Tokar, A.A. 1996. Taxonomic revision of the genus Gongylophis Wagler 1830: G. colubrinus (L. 1758) (Serpentes Boidae). Tropical Zoology 9: 1-17.


Go on to the Rough-scaled Sand Boa
Return to the Genus Eryx
Return to the Sand Boa Home Page


Chris Harrison

Sponsored Link

Click here for LLL Reptile & Supply
advertise here

Herp Events

Reptile and amphibian expos, symposiums, zoo and museum exhibitions and other educational events are great places to ask questions, get answers and network with other herp keepers.
Upcoming Reptile and Amphibian Events:
Submit a non-profit event - Purchase a commercial listing

Photo Gallery

Our gallery allows registered users to upload their favorite reptile and amphibian photos to the topic galleries and personal photos to the member galleries. Photos can be used on our forums, classifieds, and Connect, or shared with friends and family.

more photos   upload a photo

snakes
lizards
amphibians
chelonians
crocodilians
venomous

New/Updated

Looking for a reptile or amphibian related business? A reptile store, breeder, importer, maunfacturer or supplier? Our business directory lists some of the most popluar herp businesses in the world.
Locate a reptile or amphibian business by name:
New
 - East Bay Vivarium
 - J.Worlds
 - Susquehanna Ectotherms
 - Sunshine Chameleons
 - PerfectPrey.com
 - CJ's Pets
 - Wicked Pythons
 - GS Reptiles
 - Eublah Exotics
 - Beechdale Animal Supplies I...
Updated
 - Mouse Works Oregon
 - Eden Reptiles
 - JB Leopard Geckos
 - Big Cheese Rodent Factory
 - SerpentsOnline.com
 - Dynasty Reptiles
 - Wicked Pythons
 - Bushmasters Online(Ripa)
 - Bion Terrarium Center
 - Bruce Edelman Reptiles
list your business on kingsnake.com

Connect

kingsnake.com's Connect is a beta project being developed to let the herp community stay in touch with their friends and fellow hobbyists, keep each other up to date on legislative issues as they develop, and to build and strengthen the herp community network. Registered users of kingsnake.com can use it to share photos, links, information, alerts, updates and more.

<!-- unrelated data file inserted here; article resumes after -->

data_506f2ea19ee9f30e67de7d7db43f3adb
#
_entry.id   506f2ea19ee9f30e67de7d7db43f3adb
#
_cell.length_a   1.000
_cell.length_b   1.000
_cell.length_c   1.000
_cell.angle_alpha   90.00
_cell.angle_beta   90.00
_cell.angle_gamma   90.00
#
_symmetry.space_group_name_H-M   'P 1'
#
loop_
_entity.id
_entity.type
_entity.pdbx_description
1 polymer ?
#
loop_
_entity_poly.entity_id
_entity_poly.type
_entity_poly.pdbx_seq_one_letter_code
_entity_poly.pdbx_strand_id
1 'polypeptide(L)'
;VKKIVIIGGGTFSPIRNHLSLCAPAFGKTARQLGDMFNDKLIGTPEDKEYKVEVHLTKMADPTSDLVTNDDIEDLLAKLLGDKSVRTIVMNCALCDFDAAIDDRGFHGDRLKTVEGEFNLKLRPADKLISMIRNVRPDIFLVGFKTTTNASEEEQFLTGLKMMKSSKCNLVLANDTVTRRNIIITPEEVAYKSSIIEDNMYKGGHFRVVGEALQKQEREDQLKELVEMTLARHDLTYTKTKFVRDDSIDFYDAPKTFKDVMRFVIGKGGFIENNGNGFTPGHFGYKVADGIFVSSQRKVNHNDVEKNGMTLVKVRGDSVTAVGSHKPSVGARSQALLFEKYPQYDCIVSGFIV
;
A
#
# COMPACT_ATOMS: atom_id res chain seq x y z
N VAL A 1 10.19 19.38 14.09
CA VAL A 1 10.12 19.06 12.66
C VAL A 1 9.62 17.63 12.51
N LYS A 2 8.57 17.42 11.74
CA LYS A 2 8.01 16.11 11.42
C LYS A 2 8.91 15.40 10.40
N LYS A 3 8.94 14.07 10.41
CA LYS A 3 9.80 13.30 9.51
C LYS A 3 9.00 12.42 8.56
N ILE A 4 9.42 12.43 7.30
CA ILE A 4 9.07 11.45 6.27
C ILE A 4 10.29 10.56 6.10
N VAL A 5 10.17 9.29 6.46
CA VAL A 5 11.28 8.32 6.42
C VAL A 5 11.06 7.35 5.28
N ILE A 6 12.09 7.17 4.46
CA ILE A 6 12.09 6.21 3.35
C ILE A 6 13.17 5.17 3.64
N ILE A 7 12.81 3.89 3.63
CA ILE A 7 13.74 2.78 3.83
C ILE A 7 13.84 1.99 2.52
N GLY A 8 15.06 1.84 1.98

log in   find connections









Video Gallery

Check out these reptile and amphibian submitted by staff, volunteers, and users of the kingsnake.com community. Our system supports videos hosted on YouTube. If you have a favorite YouTube video, please submit it here.

more videos       submit a video

Site Tools

Manage - manage your user and advertising accounts
Register For A User Account Click Here
Manage Your User Profile Click Here
Reset Your Password Click Here
Change Your Email Click Here
Manage Your Banner Account/View Stats Click Here
Manage Your Business Directory Listing Click Here
Mark Your Business Directory Listing As Updated Click Here
Manage Your Classified Account Click Here
Post A Classified Advertisement Click Here
Remove A Classified Advertisement Click Here
Purchase - advertising and services purchase quick links
Purchase a classified account$20.00-$85.00Click Here
Renew a classified account$20.00-$85.00Click Here
Upgrade to an enhanced classified$ variesClick Here
Purchase a business directory listing$150 a yearClick Here
Purchase a banner advertisement$ variesClick Here
Purchase a standard event listing$100 a listingClick Here
Pay an open invoice Click Here
Contact the sales department Click Here
Support - help, tips, & resources quick links
Classified Account Terms Of Service Click Here
Classified Help Click Here
Classified Tips Click Here
Classified Complaints Click Here
Banner Ad Help Click Here
DBA Search Click Here
Business Name Registration Verification Click Here
Are you registered? To advertise here using a business name you must have your legal business name registration verified. Click here for details on the program or to register your business FREE!

Glossary